Some of the arguments made in this book were ‘fluffy.’ I spotted a few ‘no true scottsman’ arguments. The narrative made a lot of declarative statements, such as by declaring that ‘modern sexual freedom is bad,’ without providing sufficient data to back it up. Lewis also argued against the Eastern-style philosophy of a cosmic Brahman/Buddha nature/Universal Force, but Lewis never engaged with the Eastern Philosophy on the merits, making him look poorly researched. Further, the conversational tone the author struck came off as casually insulting on more than one occasion. Lewis came away looking like he had a lot of strong opinions, but nothing to base those opinions upon.
These sorts of arguments would never hold up in a real intellectual discourse on the subject. Apparently Lewis ran this book by 4 ministers/preachers before publishing it, to make sure it was theologically sound. I feel he needed to run it by a few non-Christian philosophers, to put the screws on it’s arguments.
(Additionally this is not a modern book; reading this from a modern lens, it contains racist, sexist and religiously intolerant language. I’m inclined to forgive it due to it being 80 years old.)
I really wanted to like this. It was well written, and at points Lewis made really convincing points. But there simply wasn’t enough intellectual heft. The burden of proof wasn’t met. I don’t recommend this unless you’re a Christian already.
On the other hand, this was a wonderful exploration of the faith of Christ. It was not an apologia, but instead explored the social and historical history of Christianity. It talks about the major faiths (Catholicism, Orthodoxy, Protestantism) as well as most of the major sub-faiths (Anabaptists, Methodists, Presbyterianism, etc…). It was not perfect; it neglected speaking about Mormonism in any detail, as well as the Nestorianism and the forms of Christianity popular in the East.
I personally enjoyed how the lecturer discussed how the faith transformed with time. It began as a religion barely held together by the efforts of Paul, using what felt like shoestring and good intensions. But the early church made up of interlinked chapels gradually grew and changed, becoming the Catholic Church, then the Orthodox + Roman Catholic Church, then Protestantism + Roman Catholic + Orthodoxy. It explained the seven sacraments, and how the Lord’s Supper gradually transitioned into the modern Mass. It talks about some of the desert fathers/mothers, asceticism, as well as the gnostic movements. It focuses on Love, and how we as a people often fail to live up to the example set for us by Jesus.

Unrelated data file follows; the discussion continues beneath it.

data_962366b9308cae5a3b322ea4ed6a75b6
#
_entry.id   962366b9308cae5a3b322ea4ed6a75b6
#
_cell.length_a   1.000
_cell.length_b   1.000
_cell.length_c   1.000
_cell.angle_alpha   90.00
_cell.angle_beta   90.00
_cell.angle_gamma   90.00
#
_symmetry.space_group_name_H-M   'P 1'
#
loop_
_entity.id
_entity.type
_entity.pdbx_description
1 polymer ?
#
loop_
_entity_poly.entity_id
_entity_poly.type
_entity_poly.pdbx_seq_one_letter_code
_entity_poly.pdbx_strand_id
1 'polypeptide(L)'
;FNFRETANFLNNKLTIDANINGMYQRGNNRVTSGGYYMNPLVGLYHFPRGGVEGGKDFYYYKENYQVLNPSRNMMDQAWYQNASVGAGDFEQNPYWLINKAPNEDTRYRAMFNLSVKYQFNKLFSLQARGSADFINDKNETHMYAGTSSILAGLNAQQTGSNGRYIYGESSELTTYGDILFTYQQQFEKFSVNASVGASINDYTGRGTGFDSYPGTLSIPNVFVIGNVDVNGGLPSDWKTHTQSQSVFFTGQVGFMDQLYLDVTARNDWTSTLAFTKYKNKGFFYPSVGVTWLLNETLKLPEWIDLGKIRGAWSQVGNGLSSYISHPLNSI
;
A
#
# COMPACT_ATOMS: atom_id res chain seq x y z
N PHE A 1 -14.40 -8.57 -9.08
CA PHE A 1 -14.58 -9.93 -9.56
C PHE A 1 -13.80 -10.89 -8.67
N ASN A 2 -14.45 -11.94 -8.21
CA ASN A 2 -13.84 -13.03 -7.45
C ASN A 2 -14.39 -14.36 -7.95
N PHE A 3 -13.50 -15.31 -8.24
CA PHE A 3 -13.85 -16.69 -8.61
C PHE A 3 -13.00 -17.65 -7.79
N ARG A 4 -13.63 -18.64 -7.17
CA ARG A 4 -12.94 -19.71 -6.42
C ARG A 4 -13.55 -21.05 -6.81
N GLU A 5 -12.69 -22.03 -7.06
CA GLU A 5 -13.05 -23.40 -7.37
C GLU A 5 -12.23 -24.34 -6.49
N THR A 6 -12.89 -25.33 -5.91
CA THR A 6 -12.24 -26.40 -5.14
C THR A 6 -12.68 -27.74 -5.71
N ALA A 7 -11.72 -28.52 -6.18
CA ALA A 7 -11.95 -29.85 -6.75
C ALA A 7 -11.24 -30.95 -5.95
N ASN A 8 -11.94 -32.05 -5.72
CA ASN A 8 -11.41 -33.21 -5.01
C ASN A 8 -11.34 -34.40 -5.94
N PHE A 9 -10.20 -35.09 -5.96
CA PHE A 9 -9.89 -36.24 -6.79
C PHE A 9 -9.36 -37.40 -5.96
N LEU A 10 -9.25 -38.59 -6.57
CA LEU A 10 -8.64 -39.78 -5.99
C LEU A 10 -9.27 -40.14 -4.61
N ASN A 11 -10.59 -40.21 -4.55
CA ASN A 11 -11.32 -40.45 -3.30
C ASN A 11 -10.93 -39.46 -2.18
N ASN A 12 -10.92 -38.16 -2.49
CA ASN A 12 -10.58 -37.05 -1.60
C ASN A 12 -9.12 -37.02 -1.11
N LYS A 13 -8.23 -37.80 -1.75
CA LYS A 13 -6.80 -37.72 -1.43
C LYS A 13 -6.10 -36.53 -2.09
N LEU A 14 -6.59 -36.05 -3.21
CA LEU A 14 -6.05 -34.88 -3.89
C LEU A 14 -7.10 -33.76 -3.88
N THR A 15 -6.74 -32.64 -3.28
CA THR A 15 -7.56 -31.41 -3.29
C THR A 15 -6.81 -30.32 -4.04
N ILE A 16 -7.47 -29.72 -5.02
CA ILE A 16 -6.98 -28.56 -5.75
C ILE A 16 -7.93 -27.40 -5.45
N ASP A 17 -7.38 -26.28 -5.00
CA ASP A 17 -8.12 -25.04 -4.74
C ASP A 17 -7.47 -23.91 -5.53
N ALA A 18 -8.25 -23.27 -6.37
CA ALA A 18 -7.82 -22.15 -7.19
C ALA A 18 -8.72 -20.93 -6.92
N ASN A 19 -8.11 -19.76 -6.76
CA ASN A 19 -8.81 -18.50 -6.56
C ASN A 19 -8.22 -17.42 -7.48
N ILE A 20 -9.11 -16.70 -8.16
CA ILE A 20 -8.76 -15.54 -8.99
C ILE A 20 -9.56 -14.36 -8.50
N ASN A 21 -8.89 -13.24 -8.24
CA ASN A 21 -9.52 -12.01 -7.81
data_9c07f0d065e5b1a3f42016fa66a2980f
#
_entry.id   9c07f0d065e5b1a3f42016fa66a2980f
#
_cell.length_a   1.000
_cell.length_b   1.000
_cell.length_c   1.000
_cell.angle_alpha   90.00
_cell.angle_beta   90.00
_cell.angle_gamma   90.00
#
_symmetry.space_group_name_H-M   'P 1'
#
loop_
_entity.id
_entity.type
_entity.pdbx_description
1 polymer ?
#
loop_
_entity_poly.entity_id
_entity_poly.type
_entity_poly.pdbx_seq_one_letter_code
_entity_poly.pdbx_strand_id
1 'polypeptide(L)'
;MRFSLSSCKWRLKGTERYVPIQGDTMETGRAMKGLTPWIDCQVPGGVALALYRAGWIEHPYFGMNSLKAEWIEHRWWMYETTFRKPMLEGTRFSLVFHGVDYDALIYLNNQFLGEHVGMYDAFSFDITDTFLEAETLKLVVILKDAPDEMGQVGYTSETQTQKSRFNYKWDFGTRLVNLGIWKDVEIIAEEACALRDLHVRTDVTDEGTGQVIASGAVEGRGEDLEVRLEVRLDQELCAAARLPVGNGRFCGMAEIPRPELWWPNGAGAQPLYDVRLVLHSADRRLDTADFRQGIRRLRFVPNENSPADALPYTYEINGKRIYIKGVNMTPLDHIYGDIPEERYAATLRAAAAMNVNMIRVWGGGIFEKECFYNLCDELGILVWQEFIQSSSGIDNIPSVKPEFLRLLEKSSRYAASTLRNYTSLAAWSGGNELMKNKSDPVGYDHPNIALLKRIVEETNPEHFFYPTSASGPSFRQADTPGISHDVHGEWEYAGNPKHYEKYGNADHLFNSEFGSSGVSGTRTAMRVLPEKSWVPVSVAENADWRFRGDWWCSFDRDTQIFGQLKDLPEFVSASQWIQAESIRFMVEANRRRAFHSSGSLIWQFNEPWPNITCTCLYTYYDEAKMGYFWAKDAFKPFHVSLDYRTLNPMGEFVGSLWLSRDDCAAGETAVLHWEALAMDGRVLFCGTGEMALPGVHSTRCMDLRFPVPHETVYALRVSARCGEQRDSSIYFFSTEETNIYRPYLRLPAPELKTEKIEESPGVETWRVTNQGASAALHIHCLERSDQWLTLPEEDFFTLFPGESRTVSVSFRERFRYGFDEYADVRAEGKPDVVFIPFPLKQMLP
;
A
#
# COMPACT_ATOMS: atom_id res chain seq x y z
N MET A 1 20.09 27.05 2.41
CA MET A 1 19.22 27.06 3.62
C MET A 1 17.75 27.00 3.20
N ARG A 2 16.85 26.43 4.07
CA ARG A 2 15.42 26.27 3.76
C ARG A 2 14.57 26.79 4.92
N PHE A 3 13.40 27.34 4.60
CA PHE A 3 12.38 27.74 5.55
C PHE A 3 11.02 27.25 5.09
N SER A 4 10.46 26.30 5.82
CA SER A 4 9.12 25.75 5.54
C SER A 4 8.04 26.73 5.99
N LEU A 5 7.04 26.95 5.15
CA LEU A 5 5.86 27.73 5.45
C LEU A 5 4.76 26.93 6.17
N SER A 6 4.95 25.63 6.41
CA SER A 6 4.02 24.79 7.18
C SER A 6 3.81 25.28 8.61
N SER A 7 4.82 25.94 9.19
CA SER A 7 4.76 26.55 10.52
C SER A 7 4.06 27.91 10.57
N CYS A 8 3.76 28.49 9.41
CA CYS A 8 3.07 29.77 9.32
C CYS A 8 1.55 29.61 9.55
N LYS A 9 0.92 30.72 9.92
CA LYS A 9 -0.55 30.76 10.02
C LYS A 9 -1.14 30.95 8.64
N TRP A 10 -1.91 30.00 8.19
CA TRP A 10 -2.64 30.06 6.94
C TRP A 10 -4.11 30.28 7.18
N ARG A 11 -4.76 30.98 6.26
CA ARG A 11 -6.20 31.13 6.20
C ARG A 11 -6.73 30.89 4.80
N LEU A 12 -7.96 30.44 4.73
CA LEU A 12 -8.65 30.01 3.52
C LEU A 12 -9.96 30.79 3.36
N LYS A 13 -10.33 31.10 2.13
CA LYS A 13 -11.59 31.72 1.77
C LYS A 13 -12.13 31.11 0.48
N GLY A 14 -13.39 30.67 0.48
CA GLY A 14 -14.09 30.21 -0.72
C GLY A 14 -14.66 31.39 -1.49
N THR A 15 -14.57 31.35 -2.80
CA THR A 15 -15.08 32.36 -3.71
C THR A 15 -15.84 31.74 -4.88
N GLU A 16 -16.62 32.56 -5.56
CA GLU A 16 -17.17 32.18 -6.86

The big flaw in this is that it didn’t speak about how Christianity was weaponized by the European powers in their conquest and colonization of the whole world. To paraphrase Napoleon, “The firmest support of order and authority is organized religion.” You can’t talk about Catholicism without talking about the New World.
Of course, ‘Christianity’ as a topic is huge, while this lecture series is a short 6 hours long. It obviously doesn’t cover everything. If you’re a non-Christian, this is a good place to start.
Another good addition to the ‘A Very Short Introduction’ series. As a part of my education on the subject of Christianity, I wanted to read a precis on the topic of the largest Christian faith. This got the job done. It discussed Catholic history, rites and traditions. It also briefly mentioned some scandals, but never got into any details. I feel more well-informed now that I’ve read it. No comments further.